Making the Case for the UConn Basketball Champions Center

Published: January 2012

Bill Mitchell, longtime Westport retailer and avid UConn basketball fan, opened his clothing store Tuesday evening to a group of potentially like-minded supporters to highlight the essential need for the new UConn Basketball Champions Center on the UConn campus.

Mitchell was joined by UConn Coach Jim Calhoun, President Susan Herbst, interim Athletics Director Paul Pendergast, alumnus Robert Skinner, and Bill Raftery, college basketball game analyst for ESPN and CBS, who acted as master of ceremonies.

The evening was devoted to making the case for the planned basketball practice facility, which, according to its supporters, will finally give the University’s stellar basketball program the dedicated home it deserves. The new UConn Basketball Champions Center will feature practice gyms for the men’s and women’s basketball programs, along with locker rooms, coaches’ offices and areas for academic support, video analysis, sports medicine and strength training. It will be the first major construction project at UConn to be funded entirely through private donations. The 70,000 square-foot facility is expected to cost about $35 million.

“Athletics is the front porch of a university,” President Herbst told the gathering. “It grabs the attention of the American people, then you can open the door and show them great teaching, learning and research inside.” The new facility has great importance not only on the court for UConn basketball, but also in the classroom, to maintain high levels of academic success for its student-athletes. It will advance the entire university and community going forward, according to Herbst. “It’s a hard lift for us, but with $16 million in commitments, we’re on a roll now.”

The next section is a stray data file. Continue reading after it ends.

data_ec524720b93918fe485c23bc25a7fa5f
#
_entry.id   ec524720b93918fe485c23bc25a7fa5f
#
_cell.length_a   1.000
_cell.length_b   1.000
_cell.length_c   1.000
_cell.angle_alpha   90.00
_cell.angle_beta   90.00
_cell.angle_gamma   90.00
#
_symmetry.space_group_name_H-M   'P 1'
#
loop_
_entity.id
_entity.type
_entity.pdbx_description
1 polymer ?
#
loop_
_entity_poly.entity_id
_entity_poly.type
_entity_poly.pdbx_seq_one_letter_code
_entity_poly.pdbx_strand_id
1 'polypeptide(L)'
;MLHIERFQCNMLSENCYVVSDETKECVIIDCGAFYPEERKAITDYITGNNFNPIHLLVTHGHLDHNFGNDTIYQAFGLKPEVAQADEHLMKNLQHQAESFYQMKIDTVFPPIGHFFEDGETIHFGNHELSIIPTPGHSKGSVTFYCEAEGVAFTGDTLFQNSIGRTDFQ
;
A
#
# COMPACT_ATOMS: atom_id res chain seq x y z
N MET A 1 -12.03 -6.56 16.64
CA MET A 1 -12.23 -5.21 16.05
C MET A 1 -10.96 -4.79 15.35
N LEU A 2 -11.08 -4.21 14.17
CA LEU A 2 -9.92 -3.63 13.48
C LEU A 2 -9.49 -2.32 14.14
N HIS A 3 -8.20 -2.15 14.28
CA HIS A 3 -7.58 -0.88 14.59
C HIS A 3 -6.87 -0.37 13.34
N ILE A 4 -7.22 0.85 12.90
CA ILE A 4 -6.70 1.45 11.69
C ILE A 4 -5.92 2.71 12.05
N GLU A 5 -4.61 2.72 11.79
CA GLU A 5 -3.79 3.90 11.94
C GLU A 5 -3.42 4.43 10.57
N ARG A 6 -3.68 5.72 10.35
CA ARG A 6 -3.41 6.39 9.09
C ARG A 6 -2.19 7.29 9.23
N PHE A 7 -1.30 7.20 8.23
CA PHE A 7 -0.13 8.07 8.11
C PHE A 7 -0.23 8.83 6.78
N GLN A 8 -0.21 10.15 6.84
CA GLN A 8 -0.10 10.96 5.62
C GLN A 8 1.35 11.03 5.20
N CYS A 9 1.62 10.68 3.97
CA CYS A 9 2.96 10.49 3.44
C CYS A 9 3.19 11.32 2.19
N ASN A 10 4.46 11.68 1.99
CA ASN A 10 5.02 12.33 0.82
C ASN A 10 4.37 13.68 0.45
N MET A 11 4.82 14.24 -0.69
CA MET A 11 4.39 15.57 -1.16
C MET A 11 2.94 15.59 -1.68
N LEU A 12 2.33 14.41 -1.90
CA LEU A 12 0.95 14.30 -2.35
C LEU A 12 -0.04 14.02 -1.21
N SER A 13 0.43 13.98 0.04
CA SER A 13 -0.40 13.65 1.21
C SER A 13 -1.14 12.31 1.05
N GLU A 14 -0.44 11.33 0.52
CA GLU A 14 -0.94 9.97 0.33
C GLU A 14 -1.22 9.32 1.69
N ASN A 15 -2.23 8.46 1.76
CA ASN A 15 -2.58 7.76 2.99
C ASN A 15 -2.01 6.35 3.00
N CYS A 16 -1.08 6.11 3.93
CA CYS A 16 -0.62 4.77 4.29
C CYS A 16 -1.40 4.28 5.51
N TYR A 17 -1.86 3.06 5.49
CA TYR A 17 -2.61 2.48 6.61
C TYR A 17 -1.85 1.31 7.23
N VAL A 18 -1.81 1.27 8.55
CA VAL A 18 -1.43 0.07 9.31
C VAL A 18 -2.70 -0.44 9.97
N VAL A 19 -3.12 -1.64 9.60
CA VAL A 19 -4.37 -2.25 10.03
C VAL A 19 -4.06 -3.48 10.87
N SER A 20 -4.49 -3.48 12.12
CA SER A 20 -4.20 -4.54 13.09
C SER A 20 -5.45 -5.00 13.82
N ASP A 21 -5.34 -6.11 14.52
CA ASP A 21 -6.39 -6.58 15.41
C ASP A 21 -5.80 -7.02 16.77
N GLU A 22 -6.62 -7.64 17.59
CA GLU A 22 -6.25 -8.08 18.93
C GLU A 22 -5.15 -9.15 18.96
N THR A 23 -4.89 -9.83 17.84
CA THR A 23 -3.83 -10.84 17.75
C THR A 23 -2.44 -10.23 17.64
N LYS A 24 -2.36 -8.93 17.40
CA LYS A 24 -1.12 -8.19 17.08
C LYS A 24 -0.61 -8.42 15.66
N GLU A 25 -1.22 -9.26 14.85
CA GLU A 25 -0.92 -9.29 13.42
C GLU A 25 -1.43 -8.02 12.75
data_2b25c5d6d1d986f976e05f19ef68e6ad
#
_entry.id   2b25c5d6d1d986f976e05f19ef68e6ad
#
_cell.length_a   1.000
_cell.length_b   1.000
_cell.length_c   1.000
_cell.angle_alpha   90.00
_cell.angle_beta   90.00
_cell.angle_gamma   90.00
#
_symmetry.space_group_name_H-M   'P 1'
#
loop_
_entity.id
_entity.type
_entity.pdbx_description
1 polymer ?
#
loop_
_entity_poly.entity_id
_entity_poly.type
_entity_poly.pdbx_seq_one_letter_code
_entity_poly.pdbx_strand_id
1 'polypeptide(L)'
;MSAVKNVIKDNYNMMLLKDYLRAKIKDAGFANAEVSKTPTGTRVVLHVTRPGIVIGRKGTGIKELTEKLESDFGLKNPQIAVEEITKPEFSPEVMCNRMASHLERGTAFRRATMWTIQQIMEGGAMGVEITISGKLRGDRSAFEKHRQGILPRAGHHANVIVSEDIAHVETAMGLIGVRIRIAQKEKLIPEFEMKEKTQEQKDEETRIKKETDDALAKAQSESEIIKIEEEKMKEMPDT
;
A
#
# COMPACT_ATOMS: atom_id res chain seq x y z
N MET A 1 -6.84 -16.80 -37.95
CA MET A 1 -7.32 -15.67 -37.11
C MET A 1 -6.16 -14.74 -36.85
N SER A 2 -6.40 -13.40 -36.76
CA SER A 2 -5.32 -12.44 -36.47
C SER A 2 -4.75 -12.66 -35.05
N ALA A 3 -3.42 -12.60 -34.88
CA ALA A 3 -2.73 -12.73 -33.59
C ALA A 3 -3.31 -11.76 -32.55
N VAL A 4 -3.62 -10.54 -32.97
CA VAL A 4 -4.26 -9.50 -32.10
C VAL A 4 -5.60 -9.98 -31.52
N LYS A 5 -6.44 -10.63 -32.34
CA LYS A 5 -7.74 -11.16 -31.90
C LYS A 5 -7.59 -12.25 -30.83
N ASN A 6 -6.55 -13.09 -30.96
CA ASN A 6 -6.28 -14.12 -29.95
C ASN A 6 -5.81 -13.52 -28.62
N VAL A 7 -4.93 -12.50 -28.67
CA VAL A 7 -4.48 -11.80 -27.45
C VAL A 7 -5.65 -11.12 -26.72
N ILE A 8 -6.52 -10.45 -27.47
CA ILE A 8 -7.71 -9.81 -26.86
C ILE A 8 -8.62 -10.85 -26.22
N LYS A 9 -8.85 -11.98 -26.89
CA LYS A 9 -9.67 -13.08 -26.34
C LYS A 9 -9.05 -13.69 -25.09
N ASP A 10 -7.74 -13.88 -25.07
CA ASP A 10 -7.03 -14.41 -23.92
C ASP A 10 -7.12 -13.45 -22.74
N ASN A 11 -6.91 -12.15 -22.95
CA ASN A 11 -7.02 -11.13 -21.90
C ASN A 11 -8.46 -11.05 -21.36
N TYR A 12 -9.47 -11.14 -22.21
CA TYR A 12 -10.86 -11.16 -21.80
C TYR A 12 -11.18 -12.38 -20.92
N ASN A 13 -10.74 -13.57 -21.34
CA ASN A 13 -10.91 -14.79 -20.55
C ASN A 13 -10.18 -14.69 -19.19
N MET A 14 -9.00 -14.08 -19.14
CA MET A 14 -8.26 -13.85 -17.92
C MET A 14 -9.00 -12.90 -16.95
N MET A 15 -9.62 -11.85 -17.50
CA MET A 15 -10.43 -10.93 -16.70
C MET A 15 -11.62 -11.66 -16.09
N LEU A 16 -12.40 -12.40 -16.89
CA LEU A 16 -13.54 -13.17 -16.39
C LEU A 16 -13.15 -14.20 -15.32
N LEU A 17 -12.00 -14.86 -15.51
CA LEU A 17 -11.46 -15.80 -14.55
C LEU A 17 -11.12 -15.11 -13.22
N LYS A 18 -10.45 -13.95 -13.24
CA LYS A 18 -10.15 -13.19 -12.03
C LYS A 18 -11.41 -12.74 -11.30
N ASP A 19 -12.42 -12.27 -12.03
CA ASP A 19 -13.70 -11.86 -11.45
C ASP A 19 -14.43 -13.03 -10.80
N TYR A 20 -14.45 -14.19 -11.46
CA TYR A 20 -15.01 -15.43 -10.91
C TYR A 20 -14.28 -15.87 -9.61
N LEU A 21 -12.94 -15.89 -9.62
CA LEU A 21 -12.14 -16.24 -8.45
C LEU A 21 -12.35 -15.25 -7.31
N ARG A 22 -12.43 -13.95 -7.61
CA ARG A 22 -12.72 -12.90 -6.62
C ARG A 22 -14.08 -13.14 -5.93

Coach Calhoun said UConn basketball would never have reached its current level of success without the alumni and friends, who have provided steadfast support throughout the years. “I tell potential new players there is no better place to play basketball,” he said. “The world of college basketball is going through dramatic change. Let’s make sure UConn basketball stays where it belongs.”

Pendergast showed photos of new facilities built by UConn rivals such as the University of Kentucky, Syracuse University and the University of Louisville. “We are a competitive bunch, academically and athletically,” he said. “It’s important for everyone to know that without this facility, we are falling behind our competition.”

Robert Skinner, a member of the UConn Foundation Board of Directors and chairman of the Athletics Campaign Steering Committee, asked for help keeping “Storrs the basketball capital of the nation.”

The project is an ambitious one, added Skinner. “In the span of just several months, we’ve moved from commitments of $7 million to $16 million. We will reach our goal.”